Hickey stressed that the purpose of the center is not to have a counselor directly place employes in jobs, but rather to help the employes learn how to find jobs on their own. "Our motto here is 'Let us help you help yourself,' " he said. "Nobody can do a job search for anybody else. But we can teach them how to go about it and assist them in a whole variety of services."
The task has not been easy because, among other things, the GE employes were extremely well paid in relation to many of the jobs that are available, Hickey noted.
Additionally, when the employes first came in to the center, "They all said they wanted a job tomorrow," he said. However, in many cases, these employes either could not find the jobs they wanted or would have ended up in other jobs where layoffs might occur, he noted.
Hickey said the center has steered more than 60 percent of the 525 employes who have participated in the center's activities into retraining courses. The courses vary greatly, depending on individual desires. "If someone wants to be a plumber, we will set up an apprenticeship program, whatever is necessary," Hickey said.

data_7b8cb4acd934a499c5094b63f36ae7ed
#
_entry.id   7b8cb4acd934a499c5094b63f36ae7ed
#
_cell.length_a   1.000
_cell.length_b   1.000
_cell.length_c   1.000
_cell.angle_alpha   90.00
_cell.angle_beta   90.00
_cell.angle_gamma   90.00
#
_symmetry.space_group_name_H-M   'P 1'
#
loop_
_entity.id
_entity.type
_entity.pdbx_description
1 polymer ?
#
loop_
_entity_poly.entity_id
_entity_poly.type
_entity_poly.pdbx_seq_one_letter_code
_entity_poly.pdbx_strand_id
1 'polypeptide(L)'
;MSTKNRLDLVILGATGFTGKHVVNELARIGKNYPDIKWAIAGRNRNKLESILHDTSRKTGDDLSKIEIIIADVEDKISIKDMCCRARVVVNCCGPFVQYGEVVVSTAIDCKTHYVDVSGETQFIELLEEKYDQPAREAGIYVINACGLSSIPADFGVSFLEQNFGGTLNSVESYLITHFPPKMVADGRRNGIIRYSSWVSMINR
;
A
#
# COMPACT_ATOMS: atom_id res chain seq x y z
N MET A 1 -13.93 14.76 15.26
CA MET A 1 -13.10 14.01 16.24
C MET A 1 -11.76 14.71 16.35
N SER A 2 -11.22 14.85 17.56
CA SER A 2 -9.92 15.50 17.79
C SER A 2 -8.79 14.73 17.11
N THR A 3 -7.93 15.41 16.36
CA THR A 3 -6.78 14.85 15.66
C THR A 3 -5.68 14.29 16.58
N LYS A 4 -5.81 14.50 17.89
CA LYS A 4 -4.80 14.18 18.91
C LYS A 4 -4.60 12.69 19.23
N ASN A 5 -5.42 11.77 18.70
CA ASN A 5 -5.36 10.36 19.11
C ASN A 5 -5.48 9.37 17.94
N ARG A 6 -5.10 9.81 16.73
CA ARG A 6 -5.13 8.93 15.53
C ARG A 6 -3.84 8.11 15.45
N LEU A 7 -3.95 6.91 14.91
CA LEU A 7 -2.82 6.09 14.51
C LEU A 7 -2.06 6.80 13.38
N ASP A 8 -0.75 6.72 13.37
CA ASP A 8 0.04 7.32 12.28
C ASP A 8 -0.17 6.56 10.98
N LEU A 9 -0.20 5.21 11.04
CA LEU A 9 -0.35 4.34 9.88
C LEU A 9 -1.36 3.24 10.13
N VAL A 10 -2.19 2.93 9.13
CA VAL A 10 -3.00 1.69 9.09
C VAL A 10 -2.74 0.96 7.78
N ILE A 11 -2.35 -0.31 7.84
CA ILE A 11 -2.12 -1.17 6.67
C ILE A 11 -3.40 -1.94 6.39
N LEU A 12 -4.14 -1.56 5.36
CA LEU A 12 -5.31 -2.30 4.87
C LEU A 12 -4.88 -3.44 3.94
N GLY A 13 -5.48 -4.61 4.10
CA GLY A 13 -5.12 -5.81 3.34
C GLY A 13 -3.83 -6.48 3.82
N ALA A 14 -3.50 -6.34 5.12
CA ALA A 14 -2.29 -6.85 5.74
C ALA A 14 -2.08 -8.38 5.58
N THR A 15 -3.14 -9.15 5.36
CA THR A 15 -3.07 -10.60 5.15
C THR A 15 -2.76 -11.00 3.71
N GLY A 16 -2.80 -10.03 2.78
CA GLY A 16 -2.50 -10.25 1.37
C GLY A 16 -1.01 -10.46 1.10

Nonetheless, Hickey has tried to steer more than 130 employes into fields that he believes are in great demand in the area, offering special high-technology courses to employes. These courses include assembly-board soldering, word-processing and electronic technology. High-school equivalency courses also are given, and 68 employes have completed the course.
Additionally, the center offers a variety of seminars, ranging from how to start your own business to how to prepare for the postal service exam.
The center has placed 121 of its 525 participants in jobs. Another 20 to 30 employes, not registered at the center, have found jobs on their own. An additional 200 are enrolled in retraining courses.
Throughout it all, one of the microwave ovens that was the cause of the layoffs sits quietly on the wall in the snack area where employes eat. Given the support the center has provided the displaced employes, the microwave draws no ill feelings. In fact, "I'm rather proud of it," said Chuck Bell, who assembled control panels for the ovens for two years before being dismissed last June.